Trampolene – 12/12/17 Supporting Liam Gallagher @ The Arena, Birmingham
There can’t be much more of an endorsement for an up and coming band than to be put on the bill for one of the hottest live tickets of the year (after all Mr Gallagher was the Q’s best live act of the year). This was a sold-out gig at a huge arena and therefore a very prestigious slot…so no pressure!
To be fair it is quite clear from the outset that Trampolene are taking all of this in their stride and are quite comfortable in this sized venue. It’s a good call, of course, to have a Beatles song on just before you come on stage. That combined with the spoken intro from their album is enough to wind up the anticipation levels amongst the crowd.
They even add a bit more pressure as that ‘political’ intro, the Welsh flag over the amp and the fact they are a trio also makes you inevitably think of the Manic Street Preachers. The title of opening song “It’s Not Rock & Roll” proves to be very ironic as that is exactly what it is. It’s a ferocious but melodic song where they also include a few bars from 7 Nations Army (or ‘the Jeremy Corbyn song’ to give it it’s full title). It shows straight away that the band are very comfortable on this big stage.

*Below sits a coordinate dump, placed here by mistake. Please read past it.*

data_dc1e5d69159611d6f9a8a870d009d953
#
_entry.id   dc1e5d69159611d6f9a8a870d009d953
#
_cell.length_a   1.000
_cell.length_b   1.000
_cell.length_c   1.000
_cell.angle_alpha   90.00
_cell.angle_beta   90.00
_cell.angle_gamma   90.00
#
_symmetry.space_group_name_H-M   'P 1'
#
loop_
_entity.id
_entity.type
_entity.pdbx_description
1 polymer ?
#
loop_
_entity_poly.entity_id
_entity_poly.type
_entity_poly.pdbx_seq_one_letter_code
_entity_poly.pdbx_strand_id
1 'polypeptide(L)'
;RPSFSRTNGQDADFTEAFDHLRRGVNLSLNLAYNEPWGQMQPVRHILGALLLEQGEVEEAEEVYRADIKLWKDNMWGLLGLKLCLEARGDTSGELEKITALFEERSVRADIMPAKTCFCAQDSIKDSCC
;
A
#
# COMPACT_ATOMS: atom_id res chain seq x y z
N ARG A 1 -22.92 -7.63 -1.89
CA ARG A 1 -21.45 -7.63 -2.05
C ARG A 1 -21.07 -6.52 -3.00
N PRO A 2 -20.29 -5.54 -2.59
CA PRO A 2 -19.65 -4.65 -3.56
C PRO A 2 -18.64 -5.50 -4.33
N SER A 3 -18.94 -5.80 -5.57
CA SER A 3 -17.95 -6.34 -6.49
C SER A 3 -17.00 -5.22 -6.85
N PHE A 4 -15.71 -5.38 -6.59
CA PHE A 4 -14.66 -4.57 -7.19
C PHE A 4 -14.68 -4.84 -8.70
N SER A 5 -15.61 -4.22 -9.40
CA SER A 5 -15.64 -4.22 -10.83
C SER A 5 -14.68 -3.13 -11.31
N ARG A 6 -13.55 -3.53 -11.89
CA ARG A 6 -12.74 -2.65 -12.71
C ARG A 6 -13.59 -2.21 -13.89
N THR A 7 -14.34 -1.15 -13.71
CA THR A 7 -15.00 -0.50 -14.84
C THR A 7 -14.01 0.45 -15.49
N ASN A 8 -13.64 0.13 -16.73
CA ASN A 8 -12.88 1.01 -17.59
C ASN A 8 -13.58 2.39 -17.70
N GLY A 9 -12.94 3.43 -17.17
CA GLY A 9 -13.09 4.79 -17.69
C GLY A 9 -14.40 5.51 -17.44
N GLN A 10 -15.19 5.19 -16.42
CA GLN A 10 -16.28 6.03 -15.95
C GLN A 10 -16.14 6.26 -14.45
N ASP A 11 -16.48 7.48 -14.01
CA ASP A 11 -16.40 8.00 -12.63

“You Do Nothing For Me” has a bit more of a funk rock vibe and indeed shares the arrogance and melody of Oasis at their peak so naturally gets the crowd moving. That’s before they swiftly move on to “Alcohol Kiss” which is a real rip snorter of a song and as good live as it is on record, a proper indie rocker.
The band’s bravery, in front of a somewhat ‘laddish’ crowd, continues with the reciting of a poem, Nicky Wire would surely be proud! Although the fact it’s about Ketamine probably helps to get a good reaction! As the title suggests, “Beautiful Pain” is a slower and more epic song which shows just how tight they are for a new band. Whilst “Swansea to Hornsey” continues to build the intensity of the show which is a big success given the early set time. A triumphant support slot is then finished with a solo acoustic version of “Songbird”. An easy way to win over a crowd but also riddled with the risk of it going wrong. Not surprisingly it’s performed to sing along perfection which suggests the band will have won over a group of new fans.